Last but not least is the product slogan, which appears centered directly under the red Trimspa logo sprawling across Anna Nicole’s provocative photos. It simply reads: “Be Envied.” This brief but powerful message reiterates the ad’s messages about the importance of physical attractiveness and its associations of femininity with sex appeal by suggesting to its target female audience that they will become the envy of other women if they use the product to achieve sexiness á la Anna Nicole.
The message that the ad’s textual elements combine with the images to convey makes a strong conviction about sex appeal and femininity in American culture. Simply put, the ad suggests that women are most desirable when they achieve physical perfection and adorn their sexy bodies with provocative clothing. It assumes that women seek to be sexy and desirable as defined in this light, and promises to help them look more like Anna Nicole. According to the ad, a body like Anna’s is what women need to gain attention from men and arouse jealousy in other women. These assumptions about what women want and what’s desirable about women are the basis of Trimspa’s marketing campaign, which suggests just how pervasive and embedded these stereotypes are in popular American culture. Ultimately, the ad functions to perpetuate gender differences and inequality by promoting male-centered notions of desirability, by objectifying women and by marginalizing feminine qualities and attributes such as dedication, hard work and accomplishment.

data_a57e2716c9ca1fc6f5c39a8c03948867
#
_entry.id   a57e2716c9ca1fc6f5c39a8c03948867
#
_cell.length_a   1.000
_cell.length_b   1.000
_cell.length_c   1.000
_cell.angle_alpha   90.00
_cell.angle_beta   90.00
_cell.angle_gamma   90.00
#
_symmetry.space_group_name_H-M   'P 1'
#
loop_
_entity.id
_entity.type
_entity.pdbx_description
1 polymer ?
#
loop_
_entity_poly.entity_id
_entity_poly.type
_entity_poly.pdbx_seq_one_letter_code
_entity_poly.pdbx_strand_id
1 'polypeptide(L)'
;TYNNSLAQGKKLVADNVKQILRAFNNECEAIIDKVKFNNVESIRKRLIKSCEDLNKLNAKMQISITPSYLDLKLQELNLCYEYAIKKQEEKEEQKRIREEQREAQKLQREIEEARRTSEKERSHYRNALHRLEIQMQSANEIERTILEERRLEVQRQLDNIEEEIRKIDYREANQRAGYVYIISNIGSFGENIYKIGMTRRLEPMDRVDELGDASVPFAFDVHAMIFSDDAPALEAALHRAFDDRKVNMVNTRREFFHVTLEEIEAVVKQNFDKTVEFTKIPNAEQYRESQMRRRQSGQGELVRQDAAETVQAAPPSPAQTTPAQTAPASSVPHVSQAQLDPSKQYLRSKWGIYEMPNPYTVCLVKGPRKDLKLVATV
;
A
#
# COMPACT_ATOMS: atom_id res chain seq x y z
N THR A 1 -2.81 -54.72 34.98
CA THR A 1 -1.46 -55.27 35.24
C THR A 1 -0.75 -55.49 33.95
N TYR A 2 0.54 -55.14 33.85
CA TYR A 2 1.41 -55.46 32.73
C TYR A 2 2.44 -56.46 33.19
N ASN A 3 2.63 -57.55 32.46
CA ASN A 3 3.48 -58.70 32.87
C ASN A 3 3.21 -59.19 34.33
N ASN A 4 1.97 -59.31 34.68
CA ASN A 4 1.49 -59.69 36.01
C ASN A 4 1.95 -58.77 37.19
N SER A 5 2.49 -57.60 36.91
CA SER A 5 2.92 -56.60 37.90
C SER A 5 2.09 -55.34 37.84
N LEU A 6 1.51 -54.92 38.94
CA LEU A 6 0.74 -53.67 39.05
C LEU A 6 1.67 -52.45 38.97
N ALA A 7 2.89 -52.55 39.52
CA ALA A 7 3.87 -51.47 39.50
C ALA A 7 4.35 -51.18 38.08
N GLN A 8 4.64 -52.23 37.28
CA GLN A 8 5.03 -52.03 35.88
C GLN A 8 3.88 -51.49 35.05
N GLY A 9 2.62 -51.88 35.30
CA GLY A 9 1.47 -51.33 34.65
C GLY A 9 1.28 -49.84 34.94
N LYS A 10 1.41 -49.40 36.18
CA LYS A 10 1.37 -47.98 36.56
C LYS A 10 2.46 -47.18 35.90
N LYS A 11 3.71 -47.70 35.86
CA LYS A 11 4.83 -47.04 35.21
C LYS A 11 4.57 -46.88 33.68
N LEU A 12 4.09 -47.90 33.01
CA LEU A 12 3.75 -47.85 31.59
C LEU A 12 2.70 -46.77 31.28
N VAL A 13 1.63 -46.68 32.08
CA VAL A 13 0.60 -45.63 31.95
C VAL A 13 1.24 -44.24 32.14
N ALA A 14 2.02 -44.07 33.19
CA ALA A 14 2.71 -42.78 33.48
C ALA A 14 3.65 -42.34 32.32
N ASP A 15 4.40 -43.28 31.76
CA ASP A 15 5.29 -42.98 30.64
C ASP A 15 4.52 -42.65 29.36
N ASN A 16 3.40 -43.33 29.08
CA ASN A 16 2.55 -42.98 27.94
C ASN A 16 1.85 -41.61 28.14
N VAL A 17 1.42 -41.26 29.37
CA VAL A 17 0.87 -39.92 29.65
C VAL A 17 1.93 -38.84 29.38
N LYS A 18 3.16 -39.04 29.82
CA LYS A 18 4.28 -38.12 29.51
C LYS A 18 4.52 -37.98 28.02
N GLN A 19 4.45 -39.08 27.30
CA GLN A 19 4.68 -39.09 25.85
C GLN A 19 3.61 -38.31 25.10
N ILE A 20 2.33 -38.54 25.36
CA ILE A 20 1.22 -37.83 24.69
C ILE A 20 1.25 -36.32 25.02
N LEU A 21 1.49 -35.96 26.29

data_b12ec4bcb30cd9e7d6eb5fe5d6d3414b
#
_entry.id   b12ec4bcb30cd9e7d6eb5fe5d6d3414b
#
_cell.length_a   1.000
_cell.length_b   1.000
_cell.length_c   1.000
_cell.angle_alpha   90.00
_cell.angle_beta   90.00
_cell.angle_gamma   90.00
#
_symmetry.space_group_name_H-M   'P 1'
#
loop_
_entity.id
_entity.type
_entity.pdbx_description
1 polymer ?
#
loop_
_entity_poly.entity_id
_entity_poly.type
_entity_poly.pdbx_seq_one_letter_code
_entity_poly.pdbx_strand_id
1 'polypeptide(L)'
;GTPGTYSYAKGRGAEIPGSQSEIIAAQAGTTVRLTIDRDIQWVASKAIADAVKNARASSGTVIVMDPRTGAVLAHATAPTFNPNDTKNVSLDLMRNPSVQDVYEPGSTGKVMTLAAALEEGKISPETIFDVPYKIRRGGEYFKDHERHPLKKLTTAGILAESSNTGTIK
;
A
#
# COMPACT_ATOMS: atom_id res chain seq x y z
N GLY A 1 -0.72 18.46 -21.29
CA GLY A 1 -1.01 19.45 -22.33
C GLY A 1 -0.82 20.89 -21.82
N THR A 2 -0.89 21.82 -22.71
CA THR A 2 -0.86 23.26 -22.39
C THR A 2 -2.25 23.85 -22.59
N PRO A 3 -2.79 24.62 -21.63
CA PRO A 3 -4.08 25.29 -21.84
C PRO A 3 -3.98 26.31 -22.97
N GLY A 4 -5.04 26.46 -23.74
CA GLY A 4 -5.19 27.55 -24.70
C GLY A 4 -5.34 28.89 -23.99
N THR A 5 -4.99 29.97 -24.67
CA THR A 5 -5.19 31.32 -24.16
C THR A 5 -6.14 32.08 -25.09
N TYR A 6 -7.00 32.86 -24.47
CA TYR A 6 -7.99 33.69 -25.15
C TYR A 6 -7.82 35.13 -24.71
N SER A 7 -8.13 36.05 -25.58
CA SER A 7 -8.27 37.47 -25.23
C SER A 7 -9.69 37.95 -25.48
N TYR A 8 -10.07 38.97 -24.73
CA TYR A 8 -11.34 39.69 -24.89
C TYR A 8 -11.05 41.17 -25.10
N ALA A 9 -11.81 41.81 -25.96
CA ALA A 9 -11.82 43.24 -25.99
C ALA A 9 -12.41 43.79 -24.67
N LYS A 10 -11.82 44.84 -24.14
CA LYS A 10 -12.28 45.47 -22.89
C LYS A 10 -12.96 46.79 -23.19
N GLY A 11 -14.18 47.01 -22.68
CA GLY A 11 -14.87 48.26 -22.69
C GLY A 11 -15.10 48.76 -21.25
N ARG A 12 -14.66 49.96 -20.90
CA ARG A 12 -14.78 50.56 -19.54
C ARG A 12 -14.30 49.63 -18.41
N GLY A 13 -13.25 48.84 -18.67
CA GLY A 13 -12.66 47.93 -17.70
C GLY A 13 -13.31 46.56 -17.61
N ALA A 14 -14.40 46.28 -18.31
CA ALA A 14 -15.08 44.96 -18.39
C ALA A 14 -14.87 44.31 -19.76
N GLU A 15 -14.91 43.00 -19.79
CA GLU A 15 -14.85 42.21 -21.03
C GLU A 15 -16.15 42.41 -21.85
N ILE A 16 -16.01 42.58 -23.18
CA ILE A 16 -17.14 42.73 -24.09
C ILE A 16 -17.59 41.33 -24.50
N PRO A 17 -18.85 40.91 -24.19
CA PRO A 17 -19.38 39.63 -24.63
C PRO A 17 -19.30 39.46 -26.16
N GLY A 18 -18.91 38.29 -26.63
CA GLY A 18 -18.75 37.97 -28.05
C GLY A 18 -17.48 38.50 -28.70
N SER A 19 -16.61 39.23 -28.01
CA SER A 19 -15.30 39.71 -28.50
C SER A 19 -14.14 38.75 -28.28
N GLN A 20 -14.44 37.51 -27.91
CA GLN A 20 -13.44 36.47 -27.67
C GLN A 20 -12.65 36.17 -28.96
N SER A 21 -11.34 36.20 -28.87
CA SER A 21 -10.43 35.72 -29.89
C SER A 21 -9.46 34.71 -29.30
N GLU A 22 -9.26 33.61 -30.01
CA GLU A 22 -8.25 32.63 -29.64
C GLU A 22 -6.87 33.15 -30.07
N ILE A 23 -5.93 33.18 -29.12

On a final note, the advertisement is clearly targeted to women, which can be seen as a blatant discrimination against or exclusion of men, or as an insinuation that a woman’s appearance is more significant than a man’s, which is biased and unequal with regards to gender expectations.